• This is a rush transcript from "Your World With Neil Cavuto," April 14, 2010. This copy may not be in its final form and may be updated.

    NEIL CAVUTO, ANCHOR: All right, well, reaction fast and furious to this report that Congress is confused about its own health care status. Now that health reform is the law of the land, it seems a number of Democrats have inadvertently killed their own coverage and may have to add a legislative fix.

    Well, Democratic Congressman Xavier Becerra of California says he has got some concerns.

    But, Congressman, what do you think of this? What is really going on? The report was that a lot of your colleagues realized that both they and their workers might have to give up their federal coverage. Is that true?

    REP. XAVIER BECERRA D-CALIF.: Neil — first, Neil, Xavier, the first name Xavier — X like an H.

    CAVUTO: Oh, I apologize.

    BECERRA: Not a problem.

    CAVUTO: I’m Neil. It sounds like Neil. But go ahead.

    BECERRA: Got it. Neil’s easy. Xavier is a little bit more difficult.

    CAVUTO: Sure.

    BECERRA: I think what you’re finding is that, in this case, this particular provision, which was added in the Senate, in fact, added by Tom Coburn, who, at some point, you will have probably a chance to talk to. You can ask him why he made some errors in drafting this.

    It was probably for the purpose of making sure that members of Congress and federal workers also participated in the same kind of exchange that we created in this legislation.

    CAVUTO: Right.

    BECERRA: Unfortunately, because it was poorly drafted, it looks like it might actually cause some members of — the staff of members Congress to actually lose their particular coverage and have to go into an exchange that may — doesn’t get — doesn’t go into effect until 2014. I think it is an error that can be corrected.

    CAVUTO: Right. And we should just say — you’re right, Congressman, but just to catch people up on the nuances here, these exchanges don’t take effect until 2014. Many of these federal workers are concerned that the coverage they enjoy now...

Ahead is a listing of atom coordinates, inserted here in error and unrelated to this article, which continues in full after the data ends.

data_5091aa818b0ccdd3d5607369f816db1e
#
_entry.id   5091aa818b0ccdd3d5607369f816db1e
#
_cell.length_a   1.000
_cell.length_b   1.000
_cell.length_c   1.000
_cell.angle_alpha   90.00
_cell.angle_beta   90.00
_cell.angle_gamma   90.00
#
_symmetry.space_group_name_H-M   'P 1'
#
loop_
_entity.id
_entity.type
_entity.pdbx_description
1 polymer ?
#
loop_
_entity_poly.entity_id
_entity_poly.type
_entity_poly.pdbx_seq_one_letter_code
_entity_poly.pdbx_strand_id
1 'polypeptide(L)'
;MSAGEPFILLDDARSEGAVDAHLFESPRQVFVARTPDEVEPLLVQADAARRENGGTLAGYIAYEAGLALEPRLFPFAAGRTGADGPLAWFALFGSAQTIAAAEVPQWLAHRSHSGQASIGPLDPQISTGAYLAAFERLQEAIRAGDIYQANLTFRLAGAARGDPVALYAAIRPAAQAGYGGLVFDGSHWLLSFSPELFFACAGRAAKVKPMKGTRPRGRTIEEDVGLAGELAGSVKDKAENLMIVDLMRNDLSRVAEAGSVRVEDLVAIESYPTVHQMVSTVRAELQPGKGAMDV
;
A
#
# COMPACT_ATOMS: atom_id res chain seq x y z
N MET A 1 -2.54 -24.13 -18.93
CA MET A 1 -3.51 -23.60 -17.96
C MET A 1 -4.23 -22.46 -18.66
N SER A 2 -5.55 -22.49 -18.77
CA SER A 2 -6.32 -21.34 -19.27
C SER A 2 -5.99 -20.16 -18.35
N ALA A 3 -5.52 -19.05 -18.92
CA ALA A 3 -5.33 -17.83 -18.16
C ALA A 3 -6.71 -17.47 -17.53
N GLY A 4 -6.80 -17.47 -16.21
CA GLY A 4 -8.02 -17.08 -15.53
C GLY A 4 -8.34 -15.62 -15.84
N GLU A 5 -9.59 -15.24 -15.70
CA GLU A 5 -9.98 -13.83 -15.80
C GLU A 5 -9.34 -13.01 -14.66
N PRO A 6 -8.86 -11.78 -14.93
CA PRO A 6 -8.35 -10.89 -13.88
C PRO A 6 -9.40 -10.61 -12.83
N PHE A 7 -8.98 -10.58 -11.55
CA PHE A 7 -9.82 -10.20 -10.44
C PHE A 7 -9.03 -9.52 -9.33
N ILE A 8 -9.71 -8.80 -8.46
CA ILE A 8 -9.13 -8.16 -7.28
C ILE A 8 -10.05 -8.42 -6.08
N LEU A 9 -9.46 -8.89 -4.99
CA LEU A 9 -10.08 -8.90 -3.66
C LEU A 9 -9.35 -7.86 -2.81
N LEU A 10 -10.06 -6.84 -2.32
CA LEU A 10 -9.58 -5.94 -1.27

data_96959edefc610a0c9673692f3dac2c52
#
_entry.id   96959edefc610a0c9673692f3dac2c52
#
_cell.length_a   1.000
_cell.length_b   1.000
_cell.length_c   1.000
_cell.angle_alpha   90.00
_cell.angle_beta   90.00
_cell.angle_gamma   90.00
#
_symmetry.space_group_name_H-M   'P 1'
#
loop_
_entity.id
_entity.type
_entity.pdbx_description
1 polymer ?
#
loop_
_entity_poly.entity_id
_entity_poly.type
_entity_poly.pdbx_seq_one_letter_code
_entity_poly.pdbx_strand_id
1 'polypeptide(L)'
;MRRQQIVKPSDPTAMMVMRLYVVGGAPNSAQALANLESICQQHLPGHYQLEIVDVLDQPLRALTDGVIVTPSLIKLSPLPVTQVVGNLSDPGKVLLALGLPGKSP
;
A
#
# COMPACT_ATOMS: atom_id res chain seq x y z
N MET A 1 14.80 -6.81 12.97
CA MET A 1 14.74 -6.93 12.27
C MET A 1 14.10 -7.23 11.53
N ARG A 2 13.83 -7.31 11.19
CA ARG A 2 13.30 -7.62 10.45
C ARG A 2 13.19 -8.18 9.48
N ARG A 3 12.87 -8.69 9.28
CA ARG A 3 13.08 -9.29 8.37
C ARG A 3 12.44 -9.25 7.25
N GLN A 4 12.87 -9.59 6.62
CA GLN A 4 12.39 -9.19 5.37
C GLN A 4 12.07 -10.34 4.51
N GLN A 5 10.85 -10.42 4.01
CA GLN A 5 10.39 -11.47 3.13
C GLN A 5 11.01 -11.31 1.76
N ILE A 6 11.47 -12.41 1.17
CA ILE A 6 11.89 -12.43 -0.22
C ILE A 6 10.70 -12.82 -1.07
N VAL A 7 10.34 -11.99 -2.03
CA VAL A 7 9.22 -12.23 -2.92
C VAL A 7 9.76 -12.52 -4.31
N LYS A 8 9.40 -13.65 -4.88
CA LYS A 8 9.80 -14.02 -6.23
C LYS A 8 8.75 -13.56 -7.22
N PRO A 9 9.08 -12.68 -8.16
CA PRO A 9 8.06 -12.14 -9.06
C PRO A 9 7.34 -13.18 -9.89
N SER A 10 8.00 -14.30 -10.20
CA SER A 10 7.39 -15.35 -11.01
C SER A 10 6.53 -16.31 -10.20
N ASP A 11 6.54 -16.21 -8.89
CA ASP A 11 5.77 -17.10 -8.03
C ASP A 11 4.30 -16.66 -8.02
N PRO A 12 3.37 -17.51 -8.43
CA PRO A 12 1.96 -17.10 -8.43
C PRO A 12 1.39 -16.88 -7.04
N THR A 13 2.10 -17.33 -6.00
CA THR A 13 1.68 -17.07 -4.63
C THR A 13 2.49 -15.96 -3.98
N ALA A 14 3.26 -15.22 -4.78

BECERRA: That’s right. They should be.

    CAVUTO: ...would have to be given up.

    All right, but let’s say you fix it, because you realize that your own are compromised here. Then how is that any different from all these legislative and legal efforts in so many states to overturn this thing? You’re trying to fix something after the fact, right?


    BECERRA: But, Neil, again, that — aim that question at Senator Coburn and the Senate, because that wasn’t a House provision.

    CAVUTO: I’m aiming it at you. I’m aiming it at you. OK. Fine.


    BECERRA: OK. It wasn’t a House provision. We didn’t have it in our House bill.


    CAVUTO: Man, oh, man. I don’t care. I’m not blaming anyone.

    BECERRA: We made sure we created an exchange.

    CAVUTO: I’m not blaming anyone.


    CAVUTO: I’m asking you, do you think this thing should be patched? Do you think it should be addressed, yes or no?

    BECERRA: Any time you do a big reform, you’re going to find they need to iron out some wrinkles. In this case, this Republican amendment, which was accepted in the Senate, has some wrinkles.

    But I think the philosophy — and, again, ask Senator Coburn.


    CAVUTO: Congressman, this — please leave his name of out it. I don’t care if it’s a Republican. I don’t care if Attila the Hun came up with this.

    BECERRA: Yes.

    CAVUTO: On this measure, Congressman, if all of a sudden there are allowances made to patch something for federal workers, you would be open to that?

    BECERRA: Neil, if — you’re not saying that you would want workers who have coverage through an exchange right now, federal workers, to be denied coverage simply because of a drafting error by Senator Coburn when he drafted this amendment. I don’t think so.


    CAVUTO: All right. Fine. Then you’re looking after your own. That’s fine. I am saying this, though.


    BECERRA: Wait. Let’s make this clear. No, let’s make something very clear.